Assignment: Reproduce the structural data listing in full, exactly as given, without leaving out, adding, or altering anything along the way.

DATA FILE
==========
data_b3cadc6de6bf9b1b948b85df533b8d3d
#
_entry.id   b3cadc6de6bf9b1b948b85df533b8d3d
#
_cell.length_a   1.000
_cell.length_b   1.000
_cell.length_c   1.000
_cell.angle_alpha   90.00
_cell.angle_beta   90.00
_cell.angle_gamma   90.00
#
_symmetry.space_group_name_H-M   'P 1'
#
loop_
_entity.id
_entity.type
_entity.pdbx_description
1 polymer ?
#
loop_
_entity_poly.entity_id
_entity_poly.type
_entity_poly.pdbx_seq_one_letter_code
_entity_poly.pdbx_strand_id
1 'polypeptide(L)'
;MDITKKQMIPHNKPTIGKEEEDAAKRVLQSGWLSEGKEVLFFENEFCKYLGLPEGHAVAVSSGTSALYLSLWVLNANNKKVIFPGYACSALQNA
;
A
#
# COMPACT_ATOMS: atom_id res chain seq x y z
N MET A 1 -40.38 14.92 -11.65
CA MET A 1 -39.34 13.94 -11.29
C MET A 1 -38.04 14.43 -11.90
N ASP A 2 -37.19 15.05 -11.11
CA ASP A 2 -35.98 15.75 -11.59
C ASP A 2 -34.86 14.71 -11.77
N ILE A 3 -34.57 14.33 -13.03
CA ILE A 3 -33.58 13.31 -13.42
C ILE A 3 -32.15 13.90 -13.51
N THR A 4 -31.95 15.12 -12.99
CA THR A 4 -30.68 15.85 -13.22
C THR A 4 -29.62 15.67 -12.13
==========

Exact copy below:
data_b3cadc6de6bf9b1b948b85df533b8d3d
#
_entry.id   b3cadc6de6bf9b1b948b85df533b8d3d
#
_cell.length_a   1.000
_cell.length_b   1.000
_cell.length_c   1.000
_cell.angle_alpha   90.00
_cell.angle_beta   90.00
_cell.angle_gamma   90.00
#
_symmetry.space_group_name_H-M   'P 1'
#
loop_
_entity.id
_entity.type
_entity.pdbx_description
1 polymer ?
#
loop_
_entity_poly.entity_id
_entity_poly.type
_entity_poly.pdbx_seq_one_letter_code
_entity_poly.pdbx_strand_id
1 'polypeptide(L)'
;MDITKKQMIPHNKPTIGKEEEDAAKRVLQSGWLSEGKEVLFFENEFCKYLGLPEGHAVAVSSGTSALYLSLWVLNANNKKVIFPGYACSALQNA
;
A
#
# COMPACT_ATOMS: atom_id res chain seq x y z
N MET A 1 -40.38 14.92 -11.65
CA MET A 1 -39.34 13.94 -11.29
C MET A 1 -38.04 14.43 -11.90
N ASP A 2 -37.19 15.05 -11.11
CA ASP A 2 -35.98 15.75 -11.59
C ASP A 2 -34.86 14.71 -11.77
N ILE A 3 -34.57 14.33 -13.03
CA ILE A 3 -33.58 13.31 -13.42
C ILE A 3 -32.15 13.90 -13.51
N THR A 4 -31.95 15.12 -12.99
CA THR A 4 -30.68 15.85 -13.22
C THR A 4 -29.62 15.67 -12.13